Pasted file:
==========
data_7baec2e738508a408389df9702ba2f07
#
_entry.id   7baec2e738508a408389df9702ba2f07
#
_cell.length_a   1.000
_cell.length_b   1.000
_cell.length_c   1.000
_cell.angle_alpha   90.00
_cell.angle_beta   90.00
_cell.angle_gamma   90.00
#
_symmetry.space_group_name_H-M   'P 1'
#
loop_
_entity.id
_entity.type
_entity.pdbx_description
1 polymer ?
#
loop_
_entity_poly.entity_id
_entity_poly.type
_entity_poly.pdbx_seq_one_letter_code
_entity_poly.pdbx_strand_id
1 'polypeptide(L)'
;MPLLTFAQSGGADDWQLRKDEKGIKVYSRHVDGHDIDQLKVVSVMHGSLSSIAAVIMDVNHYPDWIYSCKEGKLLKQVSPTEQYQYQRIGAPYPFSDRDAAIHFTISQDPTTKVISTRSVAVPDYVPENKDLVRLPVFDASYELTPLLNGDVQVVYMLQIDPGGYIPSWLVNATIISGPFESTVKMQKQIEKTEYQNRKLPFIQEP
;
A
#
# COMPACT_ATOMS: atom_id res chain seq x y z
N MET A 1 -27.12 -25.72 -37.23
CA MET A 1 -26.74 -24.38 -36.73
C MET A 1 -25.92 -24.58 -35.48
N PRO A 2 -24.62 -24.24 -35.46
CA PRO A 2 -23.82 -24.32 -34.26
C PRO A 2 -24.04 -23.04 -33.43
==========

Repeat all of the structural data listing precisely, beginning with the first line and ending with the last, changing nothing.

data_7baec2e738508a408389df9702ba2f07
#
_entry.id   7baec2e738508a408389df9702ba2f07
#
_cell.length_a   1.000
_cell.length_b   1.000
_cell.length_c   1.000
_cell.angle_alpha   90.00
_cell.angle_beta   90.00
_cell.angle_gamma   90.00
#
_symmetry.space_group_name_H-M   'P 1'
#
loop_
_entity.id
_entity.type
_entity.pdbx_description
1 polymer ?
#
loop_
_entity_poly.entity_id
_entity_poly.type
_entity_poly.pdbx_seq_one_letter_code
_entity_poly.pdbx_strand_id
1 'polypeptide(L)'
;MPLLTFAQSGGADDWQLRKDEKGIKVYSRHVDGHDIDQLKVVSVMHGSLSSIAAVIMDVNHYPDWIYSCKEGKLLKQVSPTEQYQYQRIGAPYPFSDRDAAIHFTISQDPTTKVISTRSVAVPDYVPENKDLVRLPVFDASYELTPLLNGDVQVVYMLQIDPGGYIPSWLVNATIISGPFESTVKMQKQIEKTEYQNRKLPFIQEP
;
A
#
# COMPACT_ATOMS: atom_id res chain seq x y z
N MET A 1 -27.12 -25.72 -37.23
CA MET A 1 -26.74 -24.38 -36.73
C MET A 1 -25.92 -24.58 -35.48
N PRO A 2 -24.62 -24.24 -35.46
CA PRO A 2 -23.82 -24.32 -34.26
C PRO A 2 -24.04 -23.04 -33.43